- MesuMount 200 Review
- First Light with the Prototype 8x42 Space WalkerTM 3D Binoculars
- INTERSTELLARUM DEEP-SKY ATLAS (FIELD EDITION) REVIEW
- THE BAADER BBHS-SITALL SILVER DIAGONAL
- Explore Scientific AR 102
- Review: davejlec's Paralellogram Mount
- Annals of the Deep Sky, Volumes One and Two
- Discovery 17.5” Split Tube Dobsonian Telescope
- REVIEW OF SUMERIAN OPTICS ALKAID 16” TRAVEL SCOPE
- Astrotrac TP3065 Pier Review
- Apo-tmosphere: Gutekunst ADC Review
- Optolong LRGB Filter Testing and Comparison with Baader LRGB Filters
- First Light Review: Teeter Custom TT Planet Killer 16" f/5.4
- The Baader Planetarium Morpheus
- Book Review: Astro-Imaging Projects for Amateur Astronomers by Jim Chung
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Borg Refractors: The "80 mm" Family: Part 1: Borg 50 mm F/10 Apochromatic Refractor
(left to right) Borg 50 ED, 76 ED, 100 achromat and 100 ED objectives
Physical Description and Background -- Borg Refractors:
As I found out in researching the Borg products before purchasing my 125 ED, unlike virtually any other telescope, the Borg refractors are completely modular in concept. They are built around three basic 'families' that share some components, 'cross-breed', but are divided into these three families based on the tube diameter. Each family consists of one of more objective lens that will fit on the same diameter main tube. There are multiple tube lengths, focusers (all helical), draw tube, visual and photographic back, and on and on and so forth.
I have provided a more detailed background description of the Borg refractors in my review of the Borg 125 ED available elsewhere at this site. Please see that for any additional information you may need.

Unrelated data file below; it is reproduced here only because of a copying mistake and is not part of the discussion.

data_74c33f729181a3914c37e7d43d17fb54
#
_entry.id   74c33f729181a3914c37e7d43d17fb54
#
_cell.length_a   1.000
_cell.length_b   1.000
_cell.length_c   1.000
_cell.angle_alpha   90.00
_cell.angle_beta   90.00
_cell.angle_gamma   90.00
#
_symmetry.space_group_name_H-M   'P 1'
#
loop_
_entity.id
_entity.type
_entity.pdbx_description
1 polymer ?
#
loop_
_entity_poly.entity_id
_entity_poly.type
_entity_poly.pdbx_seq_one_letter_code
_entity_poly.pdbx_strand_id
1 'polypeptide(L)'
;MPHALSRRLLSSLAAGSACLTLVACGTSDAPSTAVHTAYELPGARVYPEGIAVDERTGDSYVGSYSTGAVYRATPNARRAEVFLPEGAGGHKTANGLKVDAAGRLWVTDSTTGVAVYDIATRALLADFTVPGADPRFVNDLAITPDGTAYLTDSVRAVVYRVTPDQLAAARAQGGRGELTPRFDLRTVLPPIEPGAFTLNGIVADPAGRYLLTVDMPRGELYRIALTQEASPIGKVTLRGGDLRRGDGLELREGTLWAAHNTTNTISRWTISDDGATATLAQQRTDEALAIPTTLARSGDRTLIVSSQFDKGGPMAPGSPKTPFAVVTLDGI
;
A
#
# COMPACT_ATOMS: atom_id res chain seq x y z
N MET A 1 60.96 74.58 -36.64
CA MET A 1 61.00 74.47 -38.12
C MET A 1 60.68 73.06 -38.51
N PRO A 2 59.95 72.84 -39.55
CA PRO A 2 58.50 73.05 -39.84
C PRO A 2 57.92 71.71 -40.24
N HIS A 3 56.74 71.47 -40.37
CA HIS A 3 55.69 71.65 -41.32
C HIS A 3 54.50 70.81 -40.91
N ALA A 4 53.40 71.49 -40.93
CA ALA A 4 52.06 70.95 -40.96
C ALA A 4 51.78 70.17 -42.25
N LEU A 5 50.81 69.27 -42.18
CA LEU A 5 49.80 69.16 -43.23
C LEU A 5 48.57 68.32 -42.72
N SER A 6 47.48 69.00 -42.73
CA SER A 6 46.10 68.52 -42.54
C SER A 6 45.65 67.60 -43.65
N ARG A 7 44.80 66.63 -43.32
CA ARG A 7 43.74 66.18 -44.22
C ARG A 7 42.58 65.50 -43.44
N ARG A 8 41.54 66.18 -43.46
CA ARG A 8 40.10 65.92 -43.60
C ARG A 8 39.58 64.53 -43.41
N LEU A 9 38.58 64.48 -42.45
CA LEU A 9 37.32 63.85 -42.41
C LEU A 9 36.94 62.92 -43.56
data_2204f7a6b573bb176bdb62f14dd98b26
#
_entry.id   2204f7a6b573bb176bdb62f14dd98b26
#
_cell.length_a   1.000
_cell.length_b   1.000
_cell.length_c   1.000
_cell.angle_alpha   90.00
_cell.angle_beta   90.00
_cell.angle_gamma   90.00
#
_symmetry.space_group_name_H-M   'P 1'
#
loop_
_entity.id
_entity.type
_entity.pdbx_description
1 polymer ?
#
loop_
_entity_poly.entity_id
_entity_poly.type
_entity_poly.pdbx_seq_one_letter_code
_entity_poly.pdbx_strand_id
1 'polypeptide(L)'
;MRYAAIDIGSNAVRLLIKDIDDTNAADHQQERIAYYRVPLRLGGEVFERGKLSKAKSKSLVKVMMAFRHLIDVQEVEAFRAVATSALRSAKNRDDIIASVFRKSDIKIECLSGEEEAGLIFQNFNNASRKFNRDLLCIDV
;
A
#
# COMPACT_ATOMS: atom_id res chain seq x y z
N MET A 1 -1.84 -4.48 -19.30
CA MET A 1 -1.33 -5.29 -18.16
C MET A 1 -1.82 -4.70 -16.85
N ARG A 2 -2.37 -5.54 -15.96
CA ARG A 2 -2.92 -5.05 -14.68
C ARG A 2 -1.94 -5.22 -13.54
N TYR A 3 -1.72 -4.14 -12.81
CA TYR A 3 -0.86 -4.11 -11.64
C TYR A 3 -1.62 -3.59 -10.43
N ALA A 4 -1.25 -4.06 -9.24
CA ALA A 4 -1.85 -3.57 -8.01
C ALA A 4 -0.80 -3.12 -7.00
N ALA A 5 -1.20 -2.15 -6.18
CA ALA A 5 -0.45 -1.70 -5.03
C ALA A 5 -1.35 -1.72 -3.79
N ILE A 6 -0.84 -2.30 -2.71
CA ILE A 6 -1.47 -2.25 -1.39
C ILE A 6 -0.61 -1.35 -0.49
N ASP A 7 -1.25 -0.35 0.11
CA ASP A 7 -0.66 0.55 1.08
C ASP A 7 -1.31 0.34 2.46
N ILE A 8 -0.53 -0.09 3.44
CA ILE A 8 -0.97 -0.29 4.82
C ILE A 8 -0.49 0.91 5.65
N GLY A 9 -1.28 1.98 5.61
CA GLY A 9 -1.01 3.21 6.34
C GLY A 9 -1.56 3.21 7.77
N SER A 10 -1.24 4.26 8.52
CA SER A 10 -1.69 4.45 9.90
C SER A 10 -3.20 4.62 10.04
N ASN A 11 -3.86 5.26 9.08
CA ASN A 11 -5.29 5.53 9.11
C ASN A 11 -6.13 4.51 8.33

The Borg 80 mm Family of Refractors:
The first 'family', which will be covered in this and related reviews, consists of a group of objective cells that all fit on the Borg standard 80 mm diameter tube set, part # 6000. The basic 80mm tube set consists of an 80mm diameter 205mm long optical tube, a draw tube holder and draw tube, the Borg 7835 Helical focuser, a long and a short extension/eyepiece holder, and an adapter. (Remembering that all things Borg are modular, the main tube may be removed and shorter tube (124mm) and slightly modified draw tube substituted for binoviewer use.)
You could simply order this basic unit and then add an objective cell. However, the slightly cheaper way to do this would be to order one of the "telescopes' themselves, and get this basic unit and an objective. In that configuration, you have the equivalent of most other 'telescopes', and need add only an eyepiece and a finder, if desired, and you are ready to go.
And now we start with the smallest of the "telescopes" that Borg sells, the 50 ED.
The Borg 50 ED:
The 80mm family, begins with a package (part # 6050) that adds the 50mm ED doublet objective cell and a lens hood to the basic 80mm set. The current retail price is $418. The result is an f/10 ED doublet that weighs an anorexic 1.5 kg or 3.3 pounds. (The lens cell itself is small and light, weighing only 220g.)